Jump to Main Content
Host status of litchi and rambutan to the West Indian fruit fly (Diptera: Tephritidae)
- Jenkins, D.A., Goenaga, R.
- Florida entomologist 2008 v.91 no.2 pp. 228
- Anastrepha obliqua, fruit flies, host plants, Litchi chinensis, Nephelium lappaceum, fruits (plant anatomy), litchis, rambutans, trapping, insect traps, baits, putrescine, ammonium acetate, orchards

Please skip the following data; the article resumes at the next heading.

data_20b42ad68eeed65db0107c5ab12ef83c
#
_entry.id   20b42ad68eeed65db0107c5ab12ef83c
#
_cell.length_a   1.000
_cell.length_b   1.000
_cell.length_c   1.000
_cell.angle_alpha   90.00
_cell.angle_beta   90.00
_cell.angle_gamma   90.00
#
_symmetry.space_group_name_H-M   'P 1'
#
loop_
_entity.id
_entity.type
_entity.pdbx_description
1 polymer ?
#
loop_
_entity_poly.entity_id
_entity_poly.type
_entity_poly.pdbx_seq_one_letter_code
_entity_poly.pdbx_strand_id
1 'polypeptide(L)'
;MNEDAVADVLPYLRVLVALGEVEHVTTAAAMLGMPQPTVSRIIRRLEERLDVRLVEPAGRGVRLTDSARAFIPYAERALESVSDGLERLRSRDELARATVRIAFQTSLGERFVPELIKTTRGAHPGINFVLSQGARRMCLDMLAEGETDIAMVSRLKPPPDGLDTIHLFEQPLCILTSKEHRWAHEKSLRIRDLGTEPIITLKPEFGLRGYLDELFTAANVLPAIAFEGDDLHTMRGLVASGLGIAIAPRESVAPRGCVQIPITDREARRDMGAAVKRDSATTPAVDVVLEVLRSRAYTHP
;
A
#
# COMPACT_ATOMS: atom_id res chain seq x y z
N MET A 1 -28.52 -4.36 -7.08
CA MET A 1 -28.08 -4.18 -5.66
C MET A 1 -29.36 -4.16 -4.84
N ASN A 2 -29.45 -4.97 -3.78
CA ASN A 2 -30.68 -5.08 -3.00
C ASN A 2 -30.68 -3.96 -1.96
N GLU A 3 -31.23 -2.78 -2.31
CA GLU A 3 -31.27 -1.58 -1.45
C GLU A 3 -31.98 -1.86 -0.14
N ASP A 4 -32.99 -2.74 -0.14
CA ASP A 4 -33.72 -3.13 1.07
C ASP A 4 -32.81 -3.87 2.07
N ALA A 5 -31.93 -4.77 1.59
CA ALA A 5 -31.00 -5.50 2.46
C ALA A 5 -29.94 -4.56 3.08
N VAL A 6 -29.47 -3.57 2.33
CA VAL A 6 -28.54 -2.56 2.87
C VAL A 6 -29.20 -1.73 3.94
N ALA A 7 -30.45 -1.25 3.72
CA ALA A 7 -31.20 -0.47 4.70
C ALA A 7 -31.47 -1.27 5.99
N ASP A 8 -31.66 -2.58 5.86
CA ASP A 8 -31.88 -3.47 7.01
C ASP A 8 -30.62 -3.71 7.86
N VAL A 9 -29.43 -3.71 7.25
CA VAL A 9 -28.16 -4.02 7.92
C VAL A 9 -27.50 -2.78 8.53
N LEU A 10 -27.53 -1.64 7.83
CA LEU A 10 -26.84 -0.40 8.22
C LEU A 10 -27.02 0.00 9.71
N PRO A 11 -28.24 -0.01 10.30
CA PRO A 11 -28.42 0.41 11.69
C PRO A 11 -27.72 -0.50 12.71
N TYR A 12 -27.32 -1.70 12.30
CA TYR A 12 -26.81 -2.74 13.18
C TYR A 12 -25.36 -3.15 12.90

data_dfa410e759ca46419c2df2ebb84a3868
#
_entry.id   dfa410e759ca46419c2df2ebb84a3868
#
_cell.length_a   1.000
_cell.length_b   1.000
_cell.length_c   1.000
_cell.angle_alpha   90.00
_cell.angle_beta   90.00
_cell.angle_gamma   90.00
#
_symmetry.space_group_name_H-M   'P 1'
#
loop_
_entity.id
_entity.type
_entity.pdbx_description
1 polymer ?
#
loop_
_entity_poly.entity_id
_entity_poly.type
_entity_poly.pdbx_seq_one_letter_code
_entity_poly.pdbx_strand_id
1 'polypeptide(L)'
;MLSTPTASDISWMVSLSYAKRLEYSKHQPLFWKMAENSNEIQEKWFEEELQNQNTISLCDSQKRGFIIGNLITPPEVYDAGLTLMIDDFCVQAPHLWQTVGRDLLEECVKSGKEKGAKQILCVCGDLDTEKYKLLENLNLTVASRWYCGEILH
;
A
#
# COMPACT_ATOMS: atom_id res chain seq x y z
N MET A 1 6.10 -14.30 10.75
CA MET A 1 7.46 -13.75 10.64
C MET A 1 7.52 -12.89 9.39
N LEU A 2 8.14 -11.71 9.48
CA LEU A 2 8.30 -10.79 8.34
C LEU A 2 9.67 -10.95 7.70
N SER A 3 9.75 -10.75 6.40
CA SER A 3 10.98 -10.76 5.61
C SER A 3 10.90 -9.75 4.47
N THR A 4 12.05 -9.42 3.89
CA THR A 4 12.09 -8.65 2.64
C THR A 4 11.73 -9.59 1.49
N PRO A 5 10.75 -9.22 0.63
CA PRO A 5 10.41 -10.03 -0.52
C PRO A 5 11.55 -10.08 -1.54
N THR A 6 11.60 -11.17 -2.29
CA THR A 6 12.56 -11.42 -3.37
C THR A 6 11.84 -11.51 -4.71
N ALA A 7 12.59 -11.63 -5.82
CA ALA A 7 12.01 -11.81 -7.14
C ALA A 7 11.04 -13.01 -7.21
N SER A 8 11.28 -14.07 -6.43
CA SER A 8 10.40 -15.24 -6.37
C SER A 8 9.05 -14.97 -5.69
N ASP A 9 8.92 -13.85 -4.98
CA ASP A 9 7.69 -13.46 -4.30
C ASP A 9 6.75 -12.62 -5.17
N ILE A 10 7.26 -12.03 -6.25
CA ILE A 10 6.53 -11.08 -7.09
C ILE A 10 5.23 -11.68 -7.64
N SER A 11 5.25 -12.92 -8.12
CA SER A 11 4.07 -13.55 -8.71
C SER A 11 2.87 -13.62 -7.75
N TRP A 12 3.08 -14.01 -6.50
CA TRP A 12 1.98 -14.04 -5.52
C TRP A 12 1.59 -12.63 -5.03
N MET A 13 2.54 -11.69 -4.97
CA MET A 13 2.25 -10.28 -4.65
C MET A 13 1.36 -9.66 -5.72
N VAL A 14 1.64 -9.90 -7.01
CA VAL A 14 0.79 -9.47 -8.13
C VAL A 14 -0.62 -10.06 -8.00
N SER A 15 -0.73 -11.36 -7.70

Fruit of litchi, Litchi chinensis, and rambutan, Nephelium lappaceum, were collected from the field in 2006 and 2007 and monitored for the emergence of West Indian fruit flies, Anastrepha obliqua. Fruit clusters of rambutan and litchi, with a piece of the peel removed to allow access to ovipositing females, were also placed in cages and exposed to 12-d-old post-eclosion male and female West Indian fruit flies for 48 h. These exposed fruit were then monitored for the emergence of A. obliqua. Mango fruit were simultaneously exposed to male and female A. obliqua in separate cages and monitored for the emergence of A. obliqua. Fruit fly traps baited with putrescine and ammonium acetate were placed in orchards of litchi and rambutan, as well as an adjacent orchard of carambola, Averrhoa carambola, to demonstrate the presence of fruit flies while litchi and rambutan were fruiting. Although we collected 3732 ripe litchi fruit (40.34 kg) and 5534 ripe rambutan fruit (166.60 kg), none of these yielded tephritid larvae. Litchi and rambutan fruit exposed to adult fruit flies in cages did not yield tephritid larvae, though similarly exposed mangoes did. We conclude that litchi and rambutan have an undetectably low probability of being infested by A. obliqua in Puerto Rico.